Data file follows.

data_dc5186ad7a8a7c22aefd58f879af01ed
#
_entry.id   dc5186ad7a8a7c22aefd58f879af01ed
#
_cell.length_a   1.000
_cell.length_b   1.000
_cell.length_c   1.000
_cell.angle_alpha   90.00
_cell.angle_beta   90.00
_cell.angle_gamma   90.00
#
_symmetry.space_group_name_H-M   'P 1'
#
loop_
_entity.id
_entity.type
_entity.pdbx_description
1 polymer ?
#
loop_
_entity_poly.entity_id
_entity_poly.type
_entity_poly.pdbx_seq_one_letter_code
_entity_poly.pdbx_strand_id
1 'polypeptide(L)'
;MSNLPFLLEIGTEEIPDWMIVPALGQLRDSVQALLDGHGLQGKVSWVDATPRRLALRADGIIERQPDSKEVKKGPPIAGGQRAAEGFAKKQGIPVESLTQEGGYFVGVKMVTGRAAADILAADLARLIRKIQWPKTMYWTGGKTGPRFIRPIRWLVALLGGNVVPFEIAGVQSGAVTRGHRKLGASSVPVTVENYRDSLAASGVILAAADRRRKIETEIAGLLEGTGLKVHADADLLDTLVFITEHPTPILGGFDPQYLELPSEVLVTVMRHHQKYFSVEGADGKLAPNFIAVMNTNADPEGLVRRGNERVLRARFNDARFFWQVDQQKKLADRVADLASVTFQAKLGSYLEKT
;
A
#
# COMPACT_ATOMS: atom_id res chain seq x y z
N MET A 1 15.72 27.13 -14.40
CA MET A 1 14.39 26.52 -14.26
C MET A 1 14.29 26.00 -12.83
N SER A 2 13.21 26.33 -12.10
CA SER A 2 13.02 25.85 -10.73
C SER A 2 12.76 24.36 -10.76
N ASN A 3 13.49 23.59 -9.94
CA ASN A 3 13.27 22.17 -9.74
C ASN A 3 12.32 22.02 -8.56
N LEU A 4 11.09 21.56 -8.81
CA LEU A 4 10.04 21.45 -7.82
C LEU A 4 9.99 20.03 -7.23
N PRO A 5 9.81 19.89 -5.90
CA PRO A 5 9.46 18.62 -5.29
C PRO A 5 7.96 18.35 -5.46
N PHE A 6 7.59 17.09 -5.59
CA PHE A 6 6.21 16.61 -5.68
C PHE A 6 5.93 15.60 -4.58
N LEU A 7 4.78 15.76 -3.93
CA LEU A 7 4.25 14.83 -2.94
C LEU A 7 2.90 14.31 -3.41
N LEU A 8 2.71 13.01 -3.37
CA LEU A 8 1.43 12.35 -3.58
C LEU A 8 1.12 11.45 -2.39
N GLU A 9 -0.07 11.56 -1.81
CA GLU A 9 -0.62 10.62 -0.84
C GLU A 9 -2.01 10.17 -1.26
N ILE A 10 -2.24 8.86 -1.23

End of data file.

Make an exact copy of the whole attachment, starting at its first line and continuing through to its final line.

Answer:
data_dc5186ad7a8a7c22aefd58f879af01ed
#
_entry.id   dc5186ad7a8a7c22aefd58f879af01ed
#
_cell.length_a   1.000
_cell.length_b   1.000
_cell.length_c   1.000
_cell.angle_alpha   90.00
_cell.angle_beta   90.00
_cell.angle_gamma   90.00
#
_symmetry.space_group_name_H-M   'P 1'
#
loop_
_entity.id
_entity.type
_entity.pdbx_description
1 polymer ?
#
loop_
_entity_poly.entity_id
_entity_poly.type
_entity_poly.pdbx_seq_one_letter_code
_entity_poly.pdbx_strand_id
1 'polypeptide(L)'
;MSNLPFLLEIGTEEIPDWMIVPALGQLRDSVQALLDGHGLQGKVSWVDATPRRLALRADGIIERQPDSKEVKKGPPIAGGQRAAEGFAKKQGIPVESLTQEGGYFVGVKMVTGRAAADILAADLARLIRKIQWPKTMYWTGGKTGPRFIRPIRWLVALLGGNVVPFEIAGVQSGAVTRGHRKLGASSVPVTVENYRDSLAASGVILAAADRRRKIETEIAGLLEGTGLKVHADADLLDTLVFITEHPTPILGGFDPQYLELPSEVLVTVMRHHQKYFSVEGADGKLAPNFIAVMNTNADPEGLVRRGNERVLRARFNDARFFWQVDQQKKLADRVADLASVTFQAKLGSYLEKT
;
A
#
# COMPACT_ATOMS: atom_id res chain seq x y z
N MET A 1 15.72 27.13 -14.40
CA MET A 1 14.39 26.52 -14.26
C MET A 1 14.29 26.00 -12.83
N SER A 2 13.21 26.33 -12.10
CA SER A 2 13.02 25.85 -10.73
C SER A 2 12.76 24.36 -10.76
N ASN A 3 13.49 23.59 -9.94
CA ASN A 3 13.27 22.17 -9.74
C ASN A 3 12.32 22.02 -8.56
N LEU A 4 11.09 21.56 -8.81
CA LEU A 4 10.04 21.45 -7.82
C LEU A 4 9.99 20.03 -7.23
N PRO A 5 9.81 19.89 -5.90
CA PRO A 5 9.46 18.62 -5.29
C PRO A 5 7.96 18.35 -5.46
N PHE A 6 7.59 17.09 -5.59
CA PHE A 6 6.21 16.61 -5.68
C PHE A 6 5.93 15.60 -4.58
N LEU A 7 4.78 15.76 -3.93
CA LEU A 7 4.25 14.83 -2.94
C LEU A 7 2.90 14.31 -3.41
N LEU A 8 2.71 13.01 -3.37
CA LEU A 8 1.43 12.35 -3.58
C LEU A 8 1.12 11.45 -2.39
N GLU A 9 -0.07 11.56 -1.81
CA GLU A 9 -0.62 10.62 -0.84
C GLU A 9 -2.01 10.17 -1.26
N ILE A 10 -2.24 8.86 -1.23